[tweetmeme source=”Intellogist” only_single=false]As a reference librarian I frequently get questions about patent search tools and their capabilities. A request I hear often is “how can I search patent data using a numeric property range?”
If you’re a chemist you have a nice option in Reaxys, or Reaxysfile on STN, but this file is strictly chemistry – it does not cover engineering and mechanical topics. And you may have heard of Knovel, a non-patent search product that allows property range searching in textbooks.
But where can one find a patent collection with searchable property ranges? This kind of search is possible in the full text PCT, Australian and Canadian collections on STN. Read more to find out about the PCTFULL, CAFULL and AUFULL files that have been produced by STN distributor FIZ Karlsruhe.
As background, the PCTFULL, CAFULL and AUFULL files were originally OCR collections produced by LexisNexis Univentio. FIZ Karlsruhe developed an in-house method to index the property data found in these patents. Indexing was performed over the entire English full text of the patent (title, abstract, description and claims), but note that only the English-language documents will have been indexed for property ranges; for the PCT collection, this omits a very significant portion of the database.
Date range coverage of these files is very good. The PCTFULL collection covers the full text of PCT publications back to the beginning of the collection in 1978, AUPATFULL covers Australian patent applications and patent specifications back to 1964, and CANPATFULL covers Canadian patent applications and patent specifications back to 1920. The reason for the specific coverage of the Australian and Canadian authorities is that FIZ Karlsruhe had the recent opportunity to index and re-load these files, and so decided to treat them with the same process.
By necessity, the indexing process includes automatic unit conversion: all indexed data has been converted into SI base units. For example, the system will index “6 hours” into 2.16×104 sec. User keyword queries will also be converted to SI base units when the search is executed, so that both query and text are normalized. For example, a temperature search in Celsius units will retrieve hits with ranges originally listed in Fahrenheit and Kelvin. Additionally, property searches can be combined with other search terms, and the full range of operators available on STN are available.
Both open range and exact value searches are allowed in the files. However, open range searches (e.g. any record with the property size > 100nm) may exceed system limits if the query is too broad, so restricting range searches is advised.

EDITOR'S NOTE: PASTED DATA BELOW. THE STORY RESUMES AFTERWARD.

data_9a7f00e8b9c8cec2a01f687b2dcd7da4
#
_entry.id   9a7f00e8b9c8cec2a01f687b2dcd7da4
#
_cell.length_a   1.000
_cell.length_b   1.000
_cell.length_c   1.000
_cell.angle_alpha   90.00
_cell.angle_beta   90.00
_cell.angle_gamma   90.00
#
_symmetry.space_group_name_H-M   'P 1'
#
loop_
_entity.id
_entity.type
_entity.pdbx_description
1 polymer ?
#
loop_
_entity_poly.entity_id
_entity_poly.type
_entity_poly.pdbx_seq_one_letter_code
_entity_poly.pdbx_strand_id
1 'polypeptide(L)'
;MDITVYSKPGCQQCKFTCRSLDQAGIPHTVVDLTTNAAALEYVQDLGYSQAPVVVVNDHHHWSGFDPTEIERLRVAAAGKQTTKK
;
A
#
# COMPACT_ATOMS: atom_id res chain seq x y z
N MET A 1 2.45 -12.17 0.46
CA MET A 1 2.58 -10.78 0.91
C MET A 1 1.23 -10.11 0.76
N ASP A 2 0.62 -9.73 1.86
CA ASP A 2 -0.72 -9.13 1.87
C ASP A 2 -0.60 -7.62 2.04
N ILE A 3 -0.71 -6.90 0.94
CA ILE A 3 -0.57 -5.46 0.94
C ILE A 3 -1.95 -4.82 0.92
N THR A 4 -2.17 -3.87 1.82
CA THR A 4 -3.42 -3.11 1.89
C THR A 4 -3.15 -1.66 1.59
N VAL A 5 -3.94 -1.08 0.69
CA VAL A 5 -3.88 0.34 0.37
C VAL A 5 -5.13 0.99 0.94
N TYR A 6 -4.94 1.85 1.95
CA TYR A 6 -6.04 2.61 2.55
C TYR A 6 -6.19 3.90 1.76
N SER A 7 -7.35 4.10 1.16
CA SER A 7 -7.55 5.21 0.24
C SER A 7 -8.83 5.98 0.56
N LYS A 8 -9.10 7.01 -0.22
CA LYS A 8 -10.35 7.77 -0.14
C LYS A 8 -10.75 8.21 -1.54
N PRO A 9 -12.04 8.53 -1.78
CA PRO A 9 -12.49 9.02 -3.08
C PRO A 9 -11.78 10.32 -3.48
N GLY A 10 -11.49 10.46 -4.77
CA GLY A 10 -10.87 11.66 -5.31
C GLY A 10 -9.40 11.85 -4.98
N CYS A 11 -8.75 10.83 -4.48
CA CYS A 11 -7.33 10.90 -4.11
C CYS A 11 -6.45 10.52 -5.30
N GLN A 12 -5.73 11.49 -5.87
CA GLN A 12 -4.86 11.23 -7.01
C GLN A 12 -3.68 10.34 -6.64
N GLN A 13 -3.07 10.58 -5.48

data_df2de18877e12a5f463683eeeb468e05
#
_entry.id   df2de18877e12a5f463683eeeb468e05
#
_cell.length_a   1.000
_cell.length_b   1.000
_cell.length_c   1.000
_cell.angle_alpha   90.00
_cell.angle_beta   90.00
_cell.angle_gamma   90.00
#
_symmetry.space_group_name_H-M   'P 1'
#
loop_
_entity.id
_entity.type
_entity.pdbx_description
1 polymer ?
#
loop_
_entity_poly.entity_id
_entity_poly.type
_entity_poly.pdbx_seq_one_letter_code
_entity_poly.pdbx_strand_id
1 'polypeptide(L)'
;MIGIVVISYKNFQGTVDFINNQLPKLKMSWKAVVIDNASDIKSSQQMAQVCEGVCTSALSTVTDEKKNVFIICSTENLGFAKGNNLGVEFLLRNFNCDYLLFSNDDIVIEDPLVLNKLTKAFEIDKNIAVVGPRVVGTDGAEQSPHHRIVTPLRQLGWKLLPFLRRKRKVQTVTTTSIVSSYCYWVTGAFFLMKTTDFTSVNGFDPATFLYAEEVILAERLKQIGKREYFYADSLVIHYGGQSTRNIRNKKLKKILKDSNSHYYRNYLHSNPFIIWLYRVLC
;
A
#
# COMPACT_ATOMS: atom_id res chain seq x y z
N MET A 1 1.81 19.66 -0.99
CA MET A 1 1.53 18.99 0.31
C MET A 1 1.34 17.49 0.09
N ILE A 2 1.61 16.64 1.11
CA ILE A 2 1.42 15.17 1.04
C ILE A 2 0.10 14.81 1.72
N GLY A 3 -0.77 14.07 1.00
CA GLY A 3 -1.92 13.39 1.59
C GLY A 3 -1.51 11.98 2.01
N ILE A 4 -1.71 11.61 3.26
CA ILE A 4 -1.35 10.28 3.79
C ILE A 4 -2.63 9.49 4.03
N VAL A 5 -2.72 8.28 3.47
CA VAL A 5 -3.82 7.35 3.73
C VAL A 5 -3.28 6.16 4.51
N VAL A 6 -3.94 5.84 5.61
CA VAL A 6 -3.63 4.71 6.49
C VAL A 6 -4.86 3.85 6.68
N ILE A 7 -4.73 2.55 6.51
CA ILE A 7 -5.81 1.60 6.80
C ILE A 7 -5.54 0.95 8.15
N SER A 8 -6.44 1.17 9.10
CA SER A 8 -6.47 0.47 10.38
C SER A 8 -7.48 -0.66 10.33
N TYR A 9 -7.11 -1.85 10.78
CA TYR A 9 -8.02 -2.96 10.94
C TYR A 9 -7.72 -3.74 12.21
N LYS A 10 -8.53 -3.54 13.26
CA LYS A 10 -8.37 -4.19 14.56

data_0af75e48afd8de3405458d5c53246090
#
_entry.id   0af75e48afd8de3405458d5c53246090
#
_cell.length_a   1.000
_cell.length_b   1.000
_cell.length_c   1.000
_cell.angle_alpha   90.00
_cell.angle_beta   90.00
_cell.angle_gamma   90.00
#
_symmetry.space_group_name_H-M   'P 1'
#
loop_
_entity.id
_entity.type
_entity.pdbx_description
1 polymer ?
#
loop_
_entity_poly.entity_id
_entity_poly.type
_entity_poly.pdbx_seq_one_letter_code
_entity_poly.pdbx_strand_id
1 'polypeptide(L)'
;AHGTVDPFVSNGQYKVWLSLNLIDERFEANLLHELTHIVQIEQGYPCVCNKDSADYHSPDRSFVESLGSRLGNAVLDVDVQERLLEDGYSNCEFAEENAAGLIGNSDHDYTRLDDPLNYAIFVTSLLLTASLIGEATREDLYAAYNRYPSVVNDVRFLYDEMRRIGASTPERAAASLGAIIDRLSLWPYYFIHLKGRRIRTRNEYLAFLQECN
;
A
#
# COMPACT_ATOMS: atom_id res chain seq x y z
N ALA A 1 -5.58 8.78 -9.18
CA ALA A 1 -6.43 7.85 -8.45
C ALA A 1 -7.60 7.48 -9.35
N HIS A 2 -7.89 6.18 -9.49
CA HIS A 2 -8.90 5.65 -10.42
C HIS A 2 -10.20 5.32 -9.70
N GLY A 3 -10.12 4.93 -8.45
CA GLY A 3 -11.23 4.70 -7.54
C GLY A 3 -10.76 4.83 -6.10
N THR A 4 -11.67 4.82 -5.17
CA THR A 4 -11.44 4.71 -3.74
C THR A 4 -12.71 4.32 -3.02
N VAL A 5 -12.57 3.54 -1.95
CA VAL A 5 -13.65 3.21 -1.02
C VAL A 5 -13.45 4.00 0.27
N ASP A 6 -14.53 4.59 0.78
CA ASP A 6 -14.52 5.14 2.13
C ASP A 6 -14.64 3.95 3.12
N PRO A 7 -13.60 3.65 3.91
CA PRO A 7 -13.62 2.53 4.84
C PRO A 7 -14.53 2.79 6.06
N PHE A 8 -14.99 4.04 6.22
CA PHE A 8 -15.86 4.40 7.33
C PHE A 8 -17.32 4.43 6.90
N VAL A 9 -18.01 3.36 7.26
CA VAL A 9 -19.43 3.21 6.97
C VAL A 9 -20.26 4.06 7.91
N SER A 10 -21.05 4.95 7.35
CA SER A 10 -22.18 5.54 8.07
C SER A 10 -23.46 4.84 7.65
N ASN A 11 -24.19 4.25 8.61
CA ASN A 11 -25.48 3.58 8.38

Exact value searching supports the use of tolerances (e.g. 100 ± 1 °C returns hits from 99 to 101 degrees Celsius). The FIZ Karlsruhe support material for range searching demonstrates that using at least small tolerances is a good idea – otherwise relevant references could be omitted. For example, an exact search on 100°C might miss a hit specifying 373K, which equals 99.85°C.
The searchable fields in these three files include over 30 physical and chemical properties. Just to give you an idea of the depth of the indexing, fields include:
- Amount of Substance
- Bit Rate
- Byte Rate
- Molar Concentration
- Viscosity (dynamic)
- Viscosity (kinematic)
- Luminous Emittance/Illuminance
- Luminous Flux
- Luminous Intensity
- Mass Flow
- Magnetic Field Strength
- Molar Mass
- Percent (Proportionality)
- Electrical Impedance/Resistance
- Area/Surface Area
- Spring Constant
- Surface Tension
- Velocity, Angular
A complete guide to these properties can be found in the Database Summary sheets for the AUPATFULL, CANPATFULL, and PCTFULL files on STN – use the PDF bookmarks to get to the “Search and Display Field Codes” section. And if you’re an STN user, you’ll understand me when I say that you can use EXPAND/PHP to see the list of searchable fields.
The only major downside to these files is that you must search them on STN – and yes, with apologies to FIZ Karlsruhe, this *is* a downside for those who aren’t comfortable with the STN search environment. However, to those who use STN, the flexibility of the command line environment is an advantage.
How do you handle numeric property range searches? Do you see yourself using these files in the future? Let us know in the comments!
This post was contributed by Landon IP Librarian Kristin Whitman. The Intellogist blog is provided for free by Intellogist’s parent company, Landon IP, a major provider of patent search, technical translation, and information services.